Rapid-Fire ATC Instructions On The Radio
Even the day before the show opens, the airfield gets busy. How
busy? So busy that listening to the drumfire of ATC instructions is
almost alarming, even when you are sitting safely on the ground,
gripping a handheld radio. Here are some impressions from five
minutes of monitoring.
The problem with monitoring ATC at Oshkosh is that it's as
addictive as watching a campfire: bet you can't do it for just five
Given the aircraft volume, the controllers don't call individual
callsigns, but they call airplanes by description. The duty
controller is pretty much the only one speaking on the frequency,
transmitting in the blind. Pilots are expected to comply, not reply
(on the frequency, anyway; you acknowledge instructions by rocking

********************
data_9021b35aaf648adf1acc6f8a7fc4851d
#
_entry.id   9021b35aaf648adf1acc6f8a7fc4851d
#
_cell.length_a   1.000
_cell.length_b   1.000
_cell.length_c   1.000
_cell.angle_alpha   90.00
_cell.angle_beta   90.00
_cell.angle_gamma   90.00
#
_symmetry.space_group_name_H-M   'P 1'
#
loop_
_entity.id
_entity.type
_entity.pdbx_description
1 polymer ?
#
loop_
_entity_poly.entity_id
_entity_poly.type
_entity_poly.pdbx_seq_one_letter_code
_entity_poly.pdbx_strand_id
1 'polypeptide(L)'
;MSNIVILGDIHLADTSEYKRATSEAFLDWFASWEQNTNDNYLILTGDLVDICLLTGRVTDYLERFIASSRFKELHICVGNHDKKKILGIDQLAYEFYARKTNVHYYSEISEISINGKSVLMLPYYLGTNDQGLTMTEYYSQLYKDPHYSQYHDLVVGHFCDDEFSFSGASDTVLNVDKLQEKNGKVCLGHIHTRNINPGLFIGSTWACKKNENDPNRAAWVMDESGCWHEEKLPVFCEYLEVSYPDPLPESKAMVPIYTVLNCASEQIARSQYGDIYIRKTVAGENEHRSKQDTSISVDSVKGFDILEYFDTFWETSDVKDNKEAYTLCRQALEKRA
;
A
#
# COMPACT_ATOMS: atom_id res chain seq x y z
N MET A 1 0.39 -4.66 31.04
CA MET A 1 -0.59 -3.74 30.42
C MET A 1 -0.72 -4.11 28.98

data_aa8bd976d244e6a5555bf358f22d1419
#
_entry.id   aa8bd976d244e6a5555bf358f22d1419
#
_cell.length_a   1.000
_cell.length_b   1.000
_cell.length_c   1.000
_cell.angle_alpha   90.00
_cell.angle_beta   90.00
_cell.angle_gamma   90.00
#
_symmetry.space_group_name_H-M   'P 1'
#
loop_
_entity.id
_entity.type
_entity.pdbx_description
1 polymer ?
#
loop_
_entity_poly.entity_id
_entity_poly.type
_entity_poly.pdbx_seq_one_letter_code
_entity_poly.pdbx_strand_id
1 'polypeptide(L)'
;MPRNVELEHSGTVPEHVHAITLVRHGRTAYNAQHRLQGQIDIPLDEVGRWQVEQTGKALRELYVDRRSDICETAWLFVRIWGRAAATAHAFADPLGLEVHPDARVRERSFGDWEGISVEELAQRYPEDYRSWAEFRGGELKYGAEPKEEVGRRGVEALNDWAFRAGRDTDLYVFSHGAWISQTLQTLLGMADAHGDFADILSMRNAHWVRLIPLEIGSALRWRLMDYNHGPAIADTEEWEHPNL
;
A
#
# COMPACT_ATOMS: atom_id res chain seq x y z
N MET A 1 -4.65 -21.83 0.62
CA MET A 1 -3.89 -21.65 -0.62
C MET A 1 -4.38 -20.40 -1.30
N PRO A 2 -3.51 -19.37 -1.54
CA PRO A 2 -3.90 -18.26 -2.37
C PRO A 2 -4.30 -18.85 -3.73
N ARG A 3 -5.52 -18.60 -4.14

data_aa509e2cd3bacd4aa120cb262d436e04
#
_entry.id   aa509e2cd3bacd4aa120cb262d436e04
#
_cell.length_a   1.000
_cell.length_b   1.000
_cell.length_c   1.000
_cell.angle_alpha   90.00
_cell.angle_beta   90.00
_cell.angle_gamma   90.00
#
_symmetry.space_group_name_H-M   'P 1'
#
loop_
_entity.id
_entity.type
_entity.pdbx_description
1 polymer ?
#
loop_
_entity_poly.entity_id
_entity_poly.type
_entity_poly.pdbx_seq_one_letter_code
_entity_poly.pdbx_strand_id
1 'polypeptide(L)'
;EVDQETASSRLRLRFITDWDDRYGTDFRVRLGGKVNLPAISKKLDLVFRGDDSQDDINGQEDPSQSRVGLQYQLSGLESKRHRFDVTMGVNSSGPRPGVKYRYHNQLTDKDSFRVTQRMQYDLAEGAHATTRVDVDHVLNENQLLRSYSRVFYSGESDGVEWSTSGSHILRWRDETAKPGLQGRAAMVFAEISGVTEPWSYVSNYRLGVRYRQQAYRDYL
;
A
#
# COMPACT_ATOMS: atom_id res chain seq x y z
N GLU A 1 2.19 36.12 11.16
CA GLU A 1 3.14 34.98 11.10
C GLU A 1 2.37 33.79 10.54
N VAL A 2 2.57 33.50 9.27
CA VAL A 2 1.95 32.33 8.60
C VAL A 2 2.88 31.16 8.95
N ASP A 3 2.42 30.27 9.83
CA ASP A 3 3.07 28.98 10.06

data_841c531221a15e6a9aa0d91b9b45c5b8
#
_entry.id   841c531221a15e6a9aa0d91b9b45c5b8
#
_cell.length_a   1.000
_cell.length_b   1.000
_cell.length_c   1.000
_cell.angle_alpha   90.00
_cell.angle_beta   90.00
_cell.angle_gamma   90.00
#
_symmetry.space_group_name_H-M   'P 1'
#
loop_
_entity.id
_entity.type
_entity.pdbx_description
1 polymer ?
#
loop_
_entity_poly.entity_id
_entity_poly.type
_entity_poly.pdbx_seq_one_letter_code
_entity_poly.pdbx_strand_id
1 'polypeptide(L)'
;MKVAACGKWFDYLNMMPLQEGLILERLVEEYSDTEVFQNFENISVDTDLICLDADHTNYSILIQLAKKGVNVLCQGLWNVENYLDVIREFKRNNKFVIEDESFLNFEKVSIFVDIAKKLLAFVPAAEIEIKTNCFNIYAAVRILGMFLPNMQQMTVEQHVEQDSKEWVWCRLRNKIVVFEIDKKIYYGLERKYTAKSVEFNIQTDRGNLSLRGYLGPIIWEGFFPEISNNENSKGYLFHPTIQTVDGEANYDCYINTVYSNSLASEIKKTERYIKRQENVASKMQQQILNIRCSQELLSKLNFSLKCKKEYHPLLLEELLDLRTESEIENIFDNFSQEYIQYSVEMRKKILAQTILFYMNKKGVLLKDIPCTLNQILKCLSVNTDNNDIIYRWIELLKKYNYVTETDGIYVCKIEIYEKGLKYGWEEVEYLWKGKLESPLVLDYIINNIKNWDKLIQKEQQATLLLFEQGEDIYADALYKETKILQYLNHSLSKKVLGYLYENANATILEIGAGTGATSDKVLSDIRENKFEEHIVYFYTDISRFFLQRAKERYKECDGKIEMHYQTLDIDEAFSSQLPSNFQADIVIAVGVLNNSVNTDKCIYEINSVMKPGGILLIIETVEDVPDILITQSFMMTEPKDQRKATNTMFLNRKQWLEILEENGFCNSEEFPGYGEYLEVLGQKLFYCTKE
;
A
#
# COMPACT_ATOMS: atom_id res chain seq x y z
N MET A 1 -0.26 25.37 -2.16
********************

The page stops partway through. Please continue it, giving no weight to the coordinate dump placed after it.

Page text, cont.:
your wings). But those pilots that don't quite follow instructions
are chided gently, not rudely. And with a little, or sometimes
"Canard, bring it down. Bring it down. Canard, descend, descend
-- you gotta bring it down if you're gonna land."
"Spitfire, bring it in, Runway 27, cleared to land on the
"Taildragger, a Spitfire's going to pass you, bring it around
tight. OK taildragger, clear to land."
"Comanche, hold your altitude, don't put it down, continue all
the way to green dot, put it on the green dot for me."
"Spitfire, right turn onto the grass when able, follow the
"Cessna, red and white Cessna, you're way too high. Oh, slip,
that's beautiful. Put it on the orange dot."
"Taildragger, that was nice, good job. Right turn, follow the
"Canard, you got it down. Right turn onto the grass, follow
"Experimental, turn your base, keep it in tight, there's a plane
in front of you, snuggle up nice and tight, he's gonna land, and
you're going to the green dot."
Chaos? Without the controllers, it might be. With them, it's
And all with the pacing and professionalism of a livestock
So bring a handheld to Oshkosh (or buy one from one of the
vendors here -- you'll probably never get a better deal). But watch
out for the addictive nature of monitoring 126.6 during AirVenture:
the show does end next week, and withdrawal pains can be